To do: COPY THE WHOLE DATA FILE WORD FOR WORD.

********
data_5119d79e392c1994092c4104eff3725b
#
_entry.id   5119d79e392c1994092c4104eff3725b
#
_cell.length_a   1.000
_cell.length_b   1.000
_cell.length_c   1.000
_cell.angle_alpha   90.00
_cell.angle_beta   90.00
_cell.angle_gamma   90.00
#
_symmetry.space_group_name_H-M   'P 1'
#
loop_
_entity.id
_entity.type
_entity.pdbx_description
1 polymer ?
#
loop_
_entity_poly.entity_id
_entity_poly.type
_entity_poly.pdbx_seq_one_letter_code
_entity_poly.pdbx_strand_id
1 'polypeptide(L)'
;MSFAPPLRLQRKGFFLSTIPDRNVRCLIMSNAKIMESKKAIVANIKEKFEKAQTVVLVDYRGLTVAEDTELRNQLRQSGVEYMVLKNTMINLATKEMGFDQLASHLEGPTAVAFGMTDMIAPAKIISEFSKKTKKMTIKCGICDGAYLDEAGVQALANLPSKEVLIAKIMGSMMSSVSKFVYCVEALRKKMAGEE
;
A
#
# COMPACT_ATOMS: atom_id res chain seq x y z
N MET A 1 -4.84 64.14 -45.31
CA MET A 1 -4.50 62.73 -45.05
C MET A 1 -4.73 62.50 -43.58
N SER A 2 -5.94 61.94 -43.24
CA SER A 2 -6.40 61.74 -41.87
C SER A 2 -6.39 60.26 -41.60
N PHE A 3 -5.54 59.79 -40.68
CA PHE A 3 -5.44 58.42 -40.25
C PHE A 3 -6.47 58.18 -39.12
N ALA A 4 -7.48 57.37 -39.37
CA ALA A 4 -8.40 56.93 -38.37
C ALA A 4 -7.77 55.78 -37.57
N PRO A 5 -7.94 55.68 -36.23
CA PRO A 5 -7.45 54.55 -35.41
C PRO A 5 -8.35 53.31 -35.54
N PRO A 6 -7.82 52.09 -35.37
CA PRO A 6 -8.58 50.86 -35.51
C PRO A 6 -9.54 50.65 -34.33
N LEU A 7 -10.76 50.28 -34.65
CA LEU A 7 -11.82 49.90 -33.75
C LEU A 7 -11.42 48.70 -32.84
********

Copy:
data_5119d79e392c1994092c4104eff3725b
#
_entry.id   5119d79e392c1994092c4104eff3725b
#
_cell.length_a   1.000
_cell.length_b   1.000
_cell.length_c   1.000
_cell.angle_alpha   90.00
_cell.angle_beta   90.00
_cell.angle_gamma   90.00
#
_symmetry.space_group_name_H-M   'P 1'
#
loop_
_entity.id
_entity.type
_entity.pdbx_description
1 polymer ?
#
loop_
_entity_poly.entity_id
_entity_poly.type
_entity_poly.pdbx_seq_one_letter_code
_entity_poly.pdbx_strand_id
1 'polypeptide(L)'
;MSFAPPLRLQRKGFFLSTIPDRNVRCLIMSNAKIMESKKAIVANIKEKFEKAQTVVLVDYRGLTVAEDTELRNQLRQSGVEYMVLKNTMINLATKEMGFDQLASHLEGPTAVAFGMTDMIAPAKIISEFSKKTKKMTIKCGICDGAYLDEAGVQALANLPSKEVLIAKIMGSMMSSVSKFVYCVEALRKKMAGEE
;
A
#
# COMPACT_ATOMS: atom_id res chain seq x y z
N MET A 1 -4.84 64.14 -45.31
CA MET A 1 -4.50 62.73 -45.05
C MET A 1 -4.73 62.50 -43.58
N SER A 2 -5.94 61.94 -43.24
CA SER A 2 -6.40 61.74 -41.87
C SER A 2 -6.39 60.26 -41.60
N PHE A 3 -5.54 59.79 -40.68
CA PHE A 3 -5.44 58.42 -40.25
C PHE A 3 -6.47 58.18 -39.12
N ALA A 4 -7.48 57.37 -39.37
CA ALA A 4 -8.40 56.93 -38.37
C ALA A 4 -7.77 55.78 -37.57
N PRO A 5 -7.94 55.68 -36.23
CA PRO A 5 -7.45 54.55 -35.41
C PRO A 5 -8.35 53.31 -35.54
N PRO A 6 -7.82 52.09 -35.37
CA PRO A 6 -8.58 50.86 -35.51
C PRO A 6 -9.54 50.65 -34.33
N LEU A 7 -10.76 50.28 -34.65
CA LEU A 7 -11.82 49.90 -33.75
C LEU A 7 -11.42 48.70 -32.84